Use of 2-, 3- and 4-drug FDCs does not replace proper case management and directly observed treatment (DOT), which ensure adherence to treatment and ultimately the cure of a patient.
In some countries, the use of 4-drug FDC tablets might not (yet) be allowed by the DRAs for various reasons, e.g. they may not yet be registered or licensed for marketing.
Besides the potential advantages described above (section 1.3), FDC tablets will contribute tremendously to DOTS expansion in several ways:
• there will be no more monotherapy with one medicine or an insufficient number of different loose drugs, reducing the chance of development of resistant strains of TB;
• the 4-drug FDC regimen decreases the risk of treatment failure and relapse;
• patients will have fewer tablets to swallow, which will help improve compliance;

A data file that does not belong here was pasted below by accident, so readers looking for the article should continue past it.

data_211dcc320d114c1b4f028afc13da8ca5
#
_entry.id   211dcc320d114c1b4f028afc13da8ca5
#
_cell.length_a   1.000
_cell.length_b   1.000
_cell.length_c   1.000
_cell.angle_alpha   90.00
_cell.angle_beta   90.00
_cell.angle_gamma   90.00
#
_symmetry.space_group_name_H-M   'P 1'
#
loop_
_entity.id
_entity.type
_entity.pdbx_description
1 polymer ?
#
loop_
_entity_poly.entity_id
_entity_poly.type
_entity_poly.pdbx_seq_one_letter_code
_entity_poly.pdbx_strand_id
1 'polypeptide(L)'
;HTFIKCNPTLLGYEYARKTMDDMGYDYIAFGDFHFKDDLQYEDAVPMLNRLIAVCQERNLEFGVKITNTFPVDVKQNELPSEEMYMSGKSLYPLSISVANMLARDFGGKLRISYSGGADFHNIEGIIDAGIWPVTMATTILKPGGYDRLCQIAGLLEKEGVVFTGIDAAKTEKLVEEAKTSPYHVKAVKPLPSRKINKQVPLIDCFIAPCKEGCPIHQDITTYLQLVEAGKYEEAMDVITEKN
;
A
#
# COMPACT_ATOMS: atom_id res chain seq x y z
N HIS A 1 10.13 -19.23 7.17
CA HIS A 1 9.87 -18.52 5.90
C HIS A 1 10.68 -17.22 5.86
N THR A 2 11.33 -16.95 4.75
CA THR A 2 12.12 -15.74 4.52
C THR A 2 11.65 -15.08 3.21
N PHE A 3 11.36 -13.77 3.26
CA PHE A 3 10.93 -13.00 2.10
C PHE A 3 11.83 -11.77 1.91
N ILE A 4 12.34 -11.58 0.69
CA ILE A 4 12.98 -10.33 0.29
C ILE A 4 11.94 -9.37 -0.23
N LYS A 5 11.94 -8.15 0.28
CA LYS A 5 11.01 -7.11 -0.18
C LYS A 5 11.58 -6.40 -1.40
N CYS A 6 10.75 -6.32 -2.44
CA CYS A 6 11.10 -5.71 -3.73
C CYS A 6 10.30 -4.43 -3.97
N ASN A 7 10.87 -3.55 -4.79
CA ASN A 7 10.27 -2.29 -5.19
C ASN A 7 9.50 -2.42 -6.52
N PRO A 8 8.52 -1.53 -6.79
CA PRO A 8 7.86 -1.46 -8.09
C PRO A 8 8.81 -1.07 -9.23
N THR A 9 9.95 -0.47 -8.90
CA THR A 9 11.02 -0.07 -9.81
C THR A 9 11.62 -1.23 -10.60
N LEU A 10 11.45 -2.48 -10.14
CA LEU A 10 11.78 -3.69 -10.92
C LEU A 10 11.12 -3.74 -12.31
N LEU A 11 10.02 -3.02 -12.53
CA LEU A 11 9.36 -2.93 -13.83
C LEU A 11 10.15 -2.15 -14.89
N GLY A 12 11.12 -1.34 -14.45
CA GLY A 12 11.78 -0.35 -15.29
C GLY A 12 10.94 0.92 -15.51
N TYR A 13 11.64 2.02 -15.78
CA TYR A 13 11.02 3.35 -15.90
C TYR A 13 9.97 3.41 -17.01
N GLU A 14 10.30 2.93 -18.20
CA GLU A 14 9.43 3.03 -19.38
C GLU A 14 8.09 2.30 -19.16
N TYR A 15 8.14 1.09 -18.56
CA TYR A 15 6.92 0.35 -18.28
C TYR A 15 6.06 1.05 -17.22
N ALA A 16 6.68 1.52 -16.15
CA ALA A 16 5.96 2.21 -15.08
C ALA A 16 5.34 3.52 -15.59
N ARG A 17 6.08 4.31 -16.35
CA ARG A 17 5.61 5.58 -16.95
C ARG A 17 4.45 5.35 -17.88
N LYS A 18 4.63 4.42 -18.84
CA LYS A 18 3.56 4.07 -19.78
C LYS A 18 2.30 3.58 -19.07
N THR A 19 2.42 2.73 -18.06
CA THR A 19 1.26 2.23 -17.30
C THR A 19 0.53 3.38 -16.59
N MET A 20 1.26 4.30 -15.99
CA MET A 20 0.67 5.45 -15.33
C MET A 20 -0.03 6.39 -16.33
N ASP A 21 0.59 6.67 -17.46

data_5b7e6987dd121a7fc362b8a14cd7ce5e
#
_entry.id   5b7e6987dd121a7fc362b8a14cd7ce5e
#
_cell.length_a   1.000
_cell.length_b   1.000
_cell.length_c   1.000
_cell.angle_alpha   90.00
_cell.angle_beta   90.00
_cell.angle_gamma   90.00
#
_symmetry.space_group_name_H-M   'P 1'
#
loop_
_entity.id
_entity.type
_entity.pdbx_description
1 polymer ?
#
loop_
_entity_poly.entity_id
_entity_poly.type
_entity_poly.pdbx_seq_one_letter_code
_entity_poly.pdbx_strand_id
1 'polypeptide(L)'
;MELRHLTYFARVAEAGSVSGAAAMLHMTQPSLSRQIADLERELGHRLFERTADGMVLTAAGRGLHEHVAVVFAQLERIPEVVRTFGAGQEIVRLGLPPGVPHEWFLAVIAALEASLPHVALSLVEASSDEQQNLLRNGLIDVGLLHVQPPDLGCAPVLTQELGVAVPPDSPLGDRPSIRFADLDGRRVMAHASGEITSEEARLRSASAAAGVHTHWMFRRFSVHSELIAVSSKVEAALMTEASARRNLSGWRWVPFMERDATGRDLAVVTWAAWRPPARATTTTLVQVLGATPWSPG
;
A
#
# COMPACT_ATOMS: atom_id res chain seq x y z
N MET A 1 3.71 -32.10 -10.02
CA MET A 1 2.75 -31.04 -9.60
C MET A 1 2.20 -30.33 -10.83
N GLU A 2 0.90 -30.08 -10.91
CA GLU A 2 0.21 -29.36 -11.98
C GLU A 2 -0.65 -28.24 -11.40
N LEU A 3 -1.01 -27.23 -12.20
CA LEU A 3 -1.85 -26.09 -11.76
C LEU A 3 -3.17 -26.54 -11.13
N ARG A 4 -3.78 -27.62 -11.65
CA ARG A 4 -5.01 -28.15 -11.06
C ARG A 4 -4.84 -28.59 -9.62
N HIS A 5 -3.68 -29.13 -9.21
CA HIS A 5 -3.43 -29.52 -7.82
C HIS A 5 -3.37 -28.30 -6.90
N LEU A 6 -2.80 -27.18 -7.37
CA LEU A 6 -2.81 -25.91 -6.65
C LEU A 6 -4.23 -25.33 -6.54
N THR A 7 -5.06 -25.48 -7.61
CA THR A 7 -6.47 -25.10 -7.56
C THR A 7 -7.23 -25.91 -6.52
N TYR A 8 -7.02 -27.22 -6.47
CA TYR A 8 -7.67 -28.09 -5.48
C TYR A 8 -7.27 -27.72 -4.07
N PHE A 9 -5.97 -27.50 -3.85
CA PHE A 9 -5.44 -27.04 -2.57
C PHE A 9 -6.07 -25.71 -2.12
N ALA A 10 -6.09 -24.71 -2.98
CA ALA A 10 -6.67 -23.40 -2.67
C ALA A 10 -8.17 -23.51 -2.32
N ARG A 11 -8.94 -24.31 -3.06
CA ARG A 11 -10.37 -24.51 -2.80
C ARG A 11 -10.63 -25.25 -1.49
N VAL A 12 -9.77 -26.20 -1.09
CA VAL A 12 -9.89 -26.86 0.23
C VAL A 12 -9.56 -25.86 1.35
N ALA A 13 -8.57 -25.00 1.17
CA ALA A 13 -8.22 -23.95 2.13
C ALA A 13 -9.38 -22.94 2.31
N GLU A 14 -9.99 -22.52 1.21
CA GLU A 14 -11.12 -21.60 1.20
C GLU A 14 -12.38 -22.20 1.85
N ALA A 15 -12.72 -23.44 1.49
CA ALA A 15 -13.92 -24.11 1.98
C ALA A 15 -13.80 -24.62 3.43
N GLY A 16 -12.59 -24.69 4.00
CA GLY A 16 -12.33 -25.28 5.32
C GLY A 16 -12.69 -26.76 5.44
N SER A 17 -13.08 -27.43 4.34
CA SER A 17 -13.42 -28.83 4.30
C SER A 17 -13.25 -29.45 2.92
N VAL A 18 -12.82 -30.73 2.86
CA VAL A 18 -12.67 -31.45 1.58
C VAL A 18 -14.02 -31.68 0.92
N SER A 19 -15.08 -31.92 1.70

• having fewer tablets to handle, supervision of drug intake will be quicker, so greatly reducing the workload and potential prescription errors of health workers administering DOTS;
• drug ordering, storage and stock control will be simpler and time will be saved, while errors are less likely to occur (fewer items to handle with the same expiry date);
• from the programme management point of view, calculation of drug needs, procurement, distribution and stocking throughout the programme will become simpler and, in some instances, even cheaper (e.g. due to less volume and storage capacity needed); and
• it will be easier to adjust dosages by body weight (see Tables 4 and 5).